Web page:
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After the coursework officially ended, I breathed a sigh of relief. If only I had known that this was just the beginning of a very long struggle.
Let’s start with a little bragging first.
I have always been a bright student and it was somewhat expected that I would get into academics after finishing my masters. Though my entry and subsequent temporary exit from academics wasn’t exactly the journey that I had dreamed about – primarily because of my disillusionment with certain issues, but that’s another story!
The point here is that once I determined that I would re-enter into this field again, I appeared for the Ph.D. interview at my old university. I was selected and finished my coursework as well, but fate had written a completely different story for me. For certain professional reasons, I had dropped out from the Ph.D. course there. Though slightly frustrated, I kept looking for options at other universities.
By this time, I also got married and as it happens in India with women in India, a lot of changes took place in my life as well.
After being married for 1.5 years, I realized that I had conceived. We were overjoyed, but the nagging thought about the illusive degree kept poking in my head now and then. In my 5th month of pregnancy, I saw an advertisement at a reputed institute, asking for Ph.D. scholars. I thought of trying once, thinking that even if I fail, I would at least console myself that I had tried. The presentation and interview went on more or less smoothly, but there was no news for the next 2 months.
By then I had reached 7 months of pregnancy. I kept working, when I got the news that I had been selected as a scholar at the institute. I was over the moon, but wasn’t sure whether would be able to continue with it in such an advanced stage. However, since I was very fit even during the advanced pregnancy stage, I completed a certain portion of the coursework in my 8 months of pregnancy. I managed to finish rest of the coursework when the baby was 2 months old.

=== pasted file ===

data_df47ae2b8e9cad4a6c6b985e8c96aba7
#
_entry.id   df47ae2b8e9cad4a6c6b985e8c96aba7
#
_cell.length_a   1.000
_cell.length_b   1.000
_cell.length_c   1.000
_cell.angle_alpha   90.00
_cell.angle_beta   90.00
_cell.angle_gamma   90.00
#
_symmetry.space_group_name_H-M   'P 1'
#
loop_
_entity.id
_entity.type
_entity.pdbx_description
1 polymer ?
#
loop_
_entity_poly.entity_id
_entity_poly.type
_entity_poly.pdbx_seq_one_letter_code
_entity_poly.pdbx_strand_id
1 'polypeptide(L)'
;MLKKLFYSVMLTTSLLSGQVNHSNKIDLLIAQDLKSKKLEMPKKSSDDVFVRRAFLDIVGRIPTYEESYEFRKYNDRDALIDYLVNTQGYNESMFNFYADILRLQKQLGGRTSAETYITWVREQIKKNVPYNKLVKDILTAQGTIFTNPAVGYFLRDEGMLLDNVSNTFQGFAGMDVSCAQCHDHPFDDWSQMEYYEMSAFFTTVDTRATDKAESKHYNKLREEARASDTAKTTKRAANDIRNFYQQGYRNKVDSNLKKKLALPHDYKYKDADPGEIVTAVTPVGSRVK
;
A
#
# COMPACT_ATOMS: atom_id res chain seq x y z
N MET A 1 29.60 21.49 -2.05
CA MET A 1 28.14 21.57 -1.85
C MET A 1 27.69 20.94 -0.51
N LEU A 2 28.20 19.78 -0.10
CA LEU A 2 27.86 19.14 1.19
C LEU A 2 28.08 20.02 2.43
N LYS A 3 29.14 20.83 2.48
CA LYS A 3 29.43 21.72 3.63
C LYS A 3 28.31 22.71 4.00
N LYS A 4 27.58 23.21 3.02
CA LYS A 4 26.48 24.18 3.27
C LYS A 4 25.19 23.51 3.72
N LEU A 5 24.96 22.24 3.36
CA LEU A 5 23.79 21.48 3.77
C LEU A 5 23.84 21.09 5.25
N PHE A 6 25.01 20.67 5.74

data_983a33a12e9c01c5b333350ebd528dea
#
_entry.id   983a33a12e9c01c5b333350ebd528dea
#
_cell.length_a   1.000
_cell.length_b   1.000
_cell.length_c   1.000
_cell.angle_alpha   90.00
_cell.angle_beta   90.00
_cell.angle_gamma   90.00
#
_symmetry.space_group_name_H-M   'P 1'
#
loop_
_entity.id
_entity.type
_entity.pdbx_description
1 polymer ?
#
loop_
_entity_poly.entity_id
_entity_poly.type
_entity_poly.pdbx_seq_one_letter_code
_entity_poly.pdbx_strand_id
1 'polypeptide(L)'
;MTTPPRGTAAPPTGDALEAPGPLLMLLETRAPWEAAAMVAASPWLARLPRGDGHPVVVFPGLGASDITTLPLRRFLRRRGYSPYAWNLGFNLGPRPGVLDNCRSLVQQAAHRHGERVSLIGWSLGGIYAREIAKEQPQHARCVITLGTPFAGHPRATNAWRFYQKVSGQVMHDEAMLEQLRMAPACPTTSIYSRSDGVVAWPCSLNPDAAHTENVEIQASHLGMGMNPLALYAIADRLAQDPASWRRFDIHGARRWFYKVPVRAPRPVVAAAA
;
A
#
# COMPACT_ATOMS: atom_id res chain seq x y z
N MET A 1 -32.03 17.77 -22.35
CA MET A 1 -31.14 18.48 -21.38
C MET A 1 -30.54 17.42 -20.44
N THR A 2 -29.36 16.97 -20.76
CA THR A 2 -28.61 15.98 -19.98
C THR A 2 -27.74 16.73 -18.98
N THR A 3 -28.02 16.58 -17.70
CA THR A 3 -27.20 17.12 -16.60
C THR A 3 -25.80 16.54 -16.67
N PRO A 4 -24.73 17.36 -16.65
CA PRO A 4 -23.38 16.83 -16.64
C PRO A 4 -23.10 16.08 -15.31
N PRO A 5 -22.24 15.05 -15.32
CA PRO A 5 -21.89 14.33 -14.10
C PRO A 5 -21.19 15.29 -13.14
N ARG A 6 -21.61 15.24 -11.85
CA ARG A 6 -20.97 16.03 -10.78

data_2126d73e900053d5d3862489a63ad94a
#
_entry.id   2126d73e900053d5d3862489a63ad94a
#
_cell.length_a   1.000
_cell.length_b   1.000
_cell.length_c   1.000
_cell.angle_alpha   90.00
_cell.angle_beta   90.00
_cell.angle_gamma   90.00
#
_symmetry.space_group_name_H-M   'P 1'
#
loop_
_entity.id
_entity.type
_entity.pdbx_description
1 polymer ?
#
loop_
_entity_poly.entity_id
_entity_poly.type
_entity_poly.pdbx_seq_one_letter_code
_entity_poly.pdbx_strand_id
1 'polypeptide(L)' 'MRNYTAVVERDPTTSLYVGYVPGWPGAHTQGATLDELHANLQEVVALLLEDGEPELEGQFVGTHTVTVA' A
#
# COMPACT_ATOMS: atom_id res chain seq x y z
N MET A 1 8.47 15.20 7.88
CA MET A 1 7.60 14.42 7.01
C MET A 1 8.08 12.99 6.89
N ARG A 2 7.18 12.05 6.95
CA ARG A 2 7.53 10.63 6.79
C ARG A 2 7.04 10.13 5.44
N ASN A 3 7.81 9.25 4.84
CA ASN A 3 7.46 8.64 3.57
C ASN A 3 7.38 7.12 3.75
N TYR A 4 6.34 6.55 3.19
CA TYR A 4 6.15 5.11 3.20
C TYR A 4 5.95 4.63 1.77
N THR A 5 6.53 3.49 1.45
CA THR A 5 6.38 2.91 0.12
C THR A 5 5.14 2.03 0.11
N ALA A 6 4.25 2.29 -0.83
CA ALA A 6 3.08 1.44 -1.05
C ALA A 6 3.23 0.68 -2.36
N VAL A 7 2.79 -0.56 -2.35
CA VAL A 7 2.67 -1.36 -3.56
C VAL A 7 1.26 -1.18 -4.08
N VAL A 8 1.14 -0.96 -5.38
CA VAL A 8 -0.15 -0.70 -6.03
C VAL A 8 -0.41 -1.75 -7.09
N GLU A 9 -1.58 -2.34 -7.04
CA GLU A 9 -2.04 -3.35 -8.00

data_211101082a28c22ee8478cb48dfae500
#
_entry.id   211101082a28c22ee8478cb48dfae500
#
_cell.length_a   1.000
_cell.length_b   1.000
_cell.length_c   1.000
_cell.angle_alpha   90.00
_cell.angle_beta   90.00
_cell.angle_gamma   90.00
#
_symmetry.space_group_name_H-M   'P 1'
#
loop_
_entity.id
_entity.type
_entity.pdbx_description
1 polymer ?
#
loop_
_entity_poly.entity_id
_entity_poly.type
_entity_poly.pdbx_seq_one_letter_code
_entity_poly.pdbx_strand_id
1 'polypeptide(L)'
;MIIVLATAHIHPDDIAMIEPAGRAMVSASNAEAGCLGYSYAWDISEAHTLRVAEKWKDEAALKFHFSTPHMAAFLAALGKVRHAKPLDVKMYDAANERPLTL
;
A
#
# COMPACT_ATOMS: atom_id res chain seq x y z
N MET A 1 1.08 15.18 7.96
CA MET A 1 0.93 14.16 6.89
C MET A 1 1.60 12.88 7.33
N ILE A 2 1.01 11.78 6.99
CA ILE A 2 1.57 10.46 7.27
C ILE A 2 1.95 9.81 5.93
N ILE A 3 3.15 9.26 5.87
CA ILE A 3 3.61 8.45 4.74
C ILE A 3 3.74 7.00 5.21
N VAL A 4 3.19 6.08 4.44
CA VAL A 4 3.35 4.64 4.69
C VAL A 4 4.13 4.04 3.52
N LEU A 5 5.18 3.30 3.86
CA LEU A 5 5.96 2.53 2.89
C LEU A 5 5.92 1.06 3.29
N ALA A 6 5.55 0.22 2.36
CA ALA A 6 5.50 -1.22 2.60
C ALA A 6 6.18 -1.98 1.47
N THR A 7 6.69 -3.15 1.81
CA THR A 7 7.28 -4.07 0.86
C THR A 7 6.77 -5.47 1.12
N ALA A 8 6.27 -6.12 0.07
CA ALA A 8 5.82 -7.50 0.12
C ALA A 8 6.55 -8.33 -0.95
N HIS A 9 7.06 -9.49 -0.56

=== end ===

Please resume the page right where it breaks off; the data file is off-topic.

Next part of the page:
Doing coursework after delivery has been one of the toughest phases of my life. I chose to breastfeed the baby and used to be awake almost the entire night. During the day I used to feel extremely sleepy. Imagine the condition when I had to travel almost for an hour thrice a week for attending the coursework classes in such a situation. Moreover, these classes were held in the afternoon-the only time when I could catch a wink!
Additionally, there was the problem of expressing milk. The expressed milk wasn’t much and I was paranoid about the baby being hungry, screaming at the top of her lungs. At that point, I had no other option but to feed her formula milk on days I wasn’t there.
Did I feel guilty? Hell lot! But I kept reminding myself that if I have come this far, I can manage the rest of the journey as well.
The next 1-2 years were spent in working full-time at college, preparing questionnaires and taking interviews. On days I had an interview with a respondent, I would be out of home for as long as 12 hours! With my husband shifting to a new city due to work commitments, my responsibilities had increased greatly, but a positive aspect that has always been there is that I have a great support system at home. Both my parents and in-laws have been managing the household responsibilities and so, I had to hardly bother about these things.
Still, with a full-time job, a very young child and a doctorate degree to achieve, I had my plate overflowing!
2 years after I had my Ph.D. registration done, the pandemic struck and life, as we all know, almost changed overnight. Initially, I enjoyed staying at home because I could have quality time with my child — something that I couldn’t really do before. However, over time I realized that this pandemic wasn’t going to end soon, and the main thought then struck me was that-“How am I going to finish this fieldwork”?